The Wall Street Journal reports [$] today that government‐run schools are stocking up on military surplus equipment — including M‑16 rifles, grenade launchers, and even multi‐ton armored vehicles — through a controversial federal program.
In the wake of school shootings in Sandy Hook, Conn., and elsewhere, some school security departments developed SWAT teams, added weapons to deal with any contingency and called on the federal government to help supply the gear. But now the program is facing renewed scrutiny from both outside observers and police using the program.
In south Texas, near the Mexican border, the sprawling Edinburg Consolidated Independent School District has 34,700 students and operates its own SWAT team, thanks in part to military gear it was given in recent years.
The department received two Humvees and a cargo truck from the surplus program, as well as a few power generators, said district Police Chief Ricardo Lopez. The district applied for weapons, too, but wasn’t given any, so instead purchased its own M‑4 and AR-15 assault‐style rifles, he said.
The Humvees have turned out to be helpful in responding to events such as burglaries at some remote elementary schools on ranchlands, he said, though the 12‐member SWAT team hasn’t responded to any major incidents.
They need Humvees to respond to burglaries? And under what conceivable scenario is a grenade launcher needed in a school? At least the officials at L.A. Unified claim that they never intended to put grenades in the grenade launchers:
Some school districts, including the Los Angeles Unified School District, stocked up on grenade launchers, M‑16 rifles and even a multi‐ton armored vehicle, only to realize the downside of the free gear is the cost to maintain it and train officers to use it.
The district is getting rid of the grenade launchers, which it never intended to use to launch grenades or use in a school setting, said Steven Zipperman, chief of police of the Los Angeles Schools Police Department. The launchers, received in 2001 and classified “as less lethal munitions,” might have been useful to help other police forces in the county disperse crowds by shooting foam or rubber bullets, he said.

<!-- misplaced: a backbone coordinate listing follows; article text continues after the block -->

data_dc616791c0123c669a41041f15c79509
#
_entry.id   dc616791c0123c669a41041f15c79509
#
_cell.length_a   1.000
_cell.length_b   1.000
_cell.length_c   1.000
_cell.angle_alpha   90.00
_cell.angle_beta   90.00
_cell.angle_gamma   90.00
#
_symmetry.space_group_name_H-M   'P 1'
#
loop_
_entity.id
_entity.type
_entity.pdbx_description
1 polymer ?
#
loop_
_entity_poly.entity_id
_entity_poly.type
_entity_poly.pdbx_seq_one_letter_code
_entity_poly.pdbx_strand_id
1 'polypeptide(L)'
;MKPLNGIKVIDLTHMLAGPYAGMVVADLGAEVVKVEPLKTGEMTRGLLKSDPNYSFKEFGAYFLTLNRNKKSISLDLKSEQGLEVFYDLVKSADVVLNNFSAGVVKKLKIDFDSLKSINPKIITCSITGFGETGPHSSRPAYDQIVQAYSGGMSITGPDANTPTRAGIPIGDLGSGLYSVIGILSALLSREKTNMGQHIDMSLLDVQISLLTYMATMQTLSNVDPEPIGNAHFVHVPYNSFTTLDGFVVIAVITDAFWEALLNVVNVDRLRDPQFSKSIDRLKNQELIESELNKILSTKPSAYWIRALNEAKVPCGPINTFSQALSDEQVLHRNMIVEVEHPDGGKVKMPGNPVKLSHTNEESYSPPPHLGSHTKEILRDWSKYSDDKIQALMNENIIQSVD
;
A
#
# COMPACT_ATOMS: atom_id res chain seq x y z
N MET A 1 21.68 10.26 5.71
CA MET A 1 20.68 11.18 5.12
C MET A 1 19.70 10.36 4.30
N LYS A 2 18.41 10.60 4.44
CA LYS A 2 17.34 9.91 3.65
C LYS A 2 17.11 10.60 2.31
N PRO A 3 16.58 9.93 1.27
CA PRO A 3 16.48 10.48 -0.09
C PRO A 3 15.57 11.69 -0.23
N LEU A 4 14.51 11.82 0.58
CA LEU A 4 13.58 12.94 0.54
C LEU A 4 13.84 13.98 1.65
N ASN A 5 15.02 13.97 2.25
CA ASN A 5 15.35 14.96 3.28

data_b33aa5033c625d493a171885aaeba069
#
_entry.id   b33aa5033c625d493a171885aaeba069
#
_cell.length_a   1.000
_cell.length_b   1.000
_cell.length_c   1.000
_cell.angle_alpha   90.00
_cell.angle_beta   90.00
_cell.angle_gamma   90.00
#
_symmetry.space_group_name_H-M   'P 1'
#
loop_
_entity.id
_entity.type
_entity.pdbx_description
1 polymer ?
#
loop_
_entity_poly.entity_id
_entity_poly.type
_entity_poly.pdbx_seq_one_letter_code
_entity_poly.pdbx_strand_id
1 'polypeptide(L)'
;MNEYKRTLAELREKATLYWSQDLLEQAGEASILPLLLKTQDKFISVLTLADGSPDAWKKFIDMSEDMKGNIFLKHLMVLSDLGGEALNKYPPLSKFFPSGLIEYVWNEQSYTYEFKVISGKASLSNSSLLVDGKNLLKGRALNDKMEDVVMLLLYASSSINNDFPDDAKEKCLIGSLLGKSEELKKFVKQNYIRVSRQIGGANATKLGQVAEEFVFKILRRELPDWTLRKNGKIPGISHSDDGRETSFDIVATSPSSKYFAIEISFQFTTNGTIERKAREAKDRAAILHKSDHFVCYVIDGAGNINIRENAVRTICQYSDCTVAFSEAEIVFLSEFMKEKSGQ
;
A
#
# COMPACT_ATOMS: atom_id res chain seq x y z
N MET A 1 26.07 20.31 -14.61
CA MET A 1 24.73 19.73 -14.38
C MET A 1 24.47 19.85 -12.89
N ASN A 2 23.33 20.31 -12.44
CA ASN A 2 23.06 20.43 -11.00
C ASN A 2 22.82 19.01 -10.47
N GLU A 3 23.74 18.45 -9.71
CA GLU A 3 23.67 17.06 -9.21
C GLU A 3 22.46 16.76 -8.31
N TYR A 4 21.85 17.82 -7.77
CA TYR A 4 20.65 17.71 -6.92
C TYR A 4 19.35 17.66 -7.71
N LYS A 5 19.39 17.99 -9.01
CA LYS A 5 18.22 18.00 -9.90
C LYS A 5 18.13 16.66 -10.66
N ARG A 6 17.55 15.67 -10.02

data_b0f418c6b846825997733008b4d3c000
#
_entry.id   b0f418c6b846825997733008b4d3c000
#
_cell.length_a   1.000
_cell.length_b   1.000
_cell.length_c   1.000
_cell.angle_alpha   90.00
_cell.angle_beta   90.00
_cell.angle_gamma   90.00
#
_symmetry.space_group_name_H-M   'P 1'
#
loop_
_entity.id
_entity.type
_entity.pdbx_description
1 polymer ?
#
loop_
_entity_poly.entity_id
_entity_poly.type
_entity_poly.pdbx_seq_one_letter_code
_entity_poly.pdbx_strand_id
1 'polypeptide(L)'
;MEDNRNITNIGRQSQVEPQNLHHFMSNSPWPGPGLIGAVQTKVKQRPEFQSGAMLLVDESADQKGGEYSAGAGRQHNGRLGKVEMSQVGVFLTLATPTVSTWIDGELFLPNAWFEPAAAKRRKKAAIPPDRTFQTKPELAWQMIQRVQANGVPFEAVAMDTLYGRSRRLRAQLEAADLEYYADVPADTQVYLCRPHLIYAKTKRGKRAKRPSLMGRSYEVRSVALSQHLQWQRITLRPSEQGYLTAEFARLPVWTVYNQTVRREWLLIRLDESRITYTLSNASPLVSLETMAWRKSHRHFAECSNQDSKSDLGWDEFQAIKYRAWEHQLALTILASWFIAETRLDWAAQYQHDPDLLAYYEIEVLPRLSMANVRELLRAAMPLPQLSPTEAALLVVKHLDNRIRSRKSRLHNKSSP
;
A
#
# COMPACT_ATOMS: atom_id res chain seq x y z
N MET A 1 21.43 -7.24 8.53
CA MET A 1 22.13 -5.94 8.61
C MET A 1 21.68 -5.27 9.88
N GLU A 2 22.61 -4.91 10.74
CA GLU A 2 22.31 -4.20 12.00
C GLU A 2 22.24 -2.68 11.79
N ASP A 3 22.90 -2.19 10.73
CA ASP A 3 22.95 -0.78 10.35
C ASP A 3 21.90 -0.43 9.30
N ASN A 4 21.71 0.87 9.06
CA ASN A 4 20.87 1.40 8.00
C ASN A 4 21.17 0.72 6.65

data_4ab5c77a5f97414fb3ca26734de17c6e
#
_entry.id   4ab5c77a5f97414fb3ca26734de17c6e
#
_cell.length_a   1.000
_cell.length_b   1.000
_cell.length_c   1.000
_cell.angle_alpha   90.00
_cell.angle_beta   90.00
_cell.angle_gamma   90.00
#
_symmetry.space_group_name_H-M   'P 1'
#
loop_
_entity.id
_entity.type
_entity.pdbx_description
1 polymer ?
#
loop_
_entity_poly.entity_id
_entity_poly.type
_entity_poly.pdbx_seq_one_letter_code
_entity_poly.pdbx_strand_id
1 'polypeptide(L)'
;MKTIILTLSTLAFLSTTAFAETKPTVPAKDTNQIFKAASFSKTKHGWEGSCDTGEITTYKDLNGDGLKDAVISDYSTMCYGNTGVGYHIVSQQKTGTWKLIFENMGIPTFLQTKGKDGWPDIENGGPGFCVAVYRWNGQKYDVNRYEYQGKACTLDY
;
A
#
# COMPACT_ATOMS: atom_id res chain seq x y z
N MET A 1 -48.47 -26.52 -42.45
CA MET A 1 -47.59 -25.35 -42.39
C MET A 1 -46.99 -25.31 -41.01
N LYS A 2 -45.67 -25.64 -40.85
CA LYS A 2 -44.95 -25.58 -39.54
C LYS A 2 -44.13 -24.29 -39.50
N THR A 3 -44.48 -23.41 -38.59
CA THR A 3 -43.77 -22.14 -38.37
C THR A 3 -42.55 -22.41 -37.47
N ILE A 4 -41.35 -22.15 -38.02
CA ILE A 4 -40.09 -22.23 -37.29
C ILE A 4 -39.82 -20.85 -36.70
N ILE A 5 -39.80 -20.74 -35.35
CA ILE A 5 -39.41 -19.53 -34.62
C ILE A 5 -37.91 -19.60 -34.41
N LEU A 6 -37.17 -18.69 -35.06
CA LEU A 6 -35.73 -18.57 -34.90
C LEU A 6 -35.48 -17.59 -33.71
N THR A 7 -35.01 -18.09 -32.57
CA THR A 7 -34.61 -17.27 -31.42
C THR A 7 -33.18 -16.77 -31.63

Reason’s Zenon Evans reports that officials claim they need the wanna‐be tanks “victim rescue vehicles” to extract students from a school shooting:
The L.A. school cops also have a mine‐resistant ambush protected vehicle (MRAP), a piece of equipment that often weighs upwards of 14 tons and was designed to fight asymmetrical warfare against Iraqi insurgents, not provide backup during study period patrol. Los Angeles school officers also have 61 M‑16 rifles, presumably to prevent food fights from breaking out. The MRAP is worth $733,000 and each rifle is worth $499, but the DoD gives equipment away for the price of shipping.
L.A. cops aren’t the only ones with MRAPs this back to school season. The San Diego Unified School District has one, too. Oakland got stuck with a “tactical” utility truck.
“We recognize the public concern over perceived ‘militarization of law enforcement,’ but nothing could be further from the truth for School Police,” Capt. Joseph Florentino of the San Diego district told NBC yesterday. Apparently, his department is converting it to a “victim rescue vehicle” that will “be designed for us to get into any hostile situation and pull kids out.”
Professor Jay P. Greene of the University of Arkansas cuts right through the absurdity of schools stocking up on military equipment:
This is a toxic combination of 1) school districts lining up for anything the feds are handing out, 2) the excessive militarization of local police (and apparently school security) forces, and 3) schools focusing on incredibly rare events, like school shootings, as opposed to incredibly common ones, like incarcerating millions of children in schools that fail to serve their needs.
Perhaps the U.S. Department of Education could set an example for school districts by dismantling its SWAT team.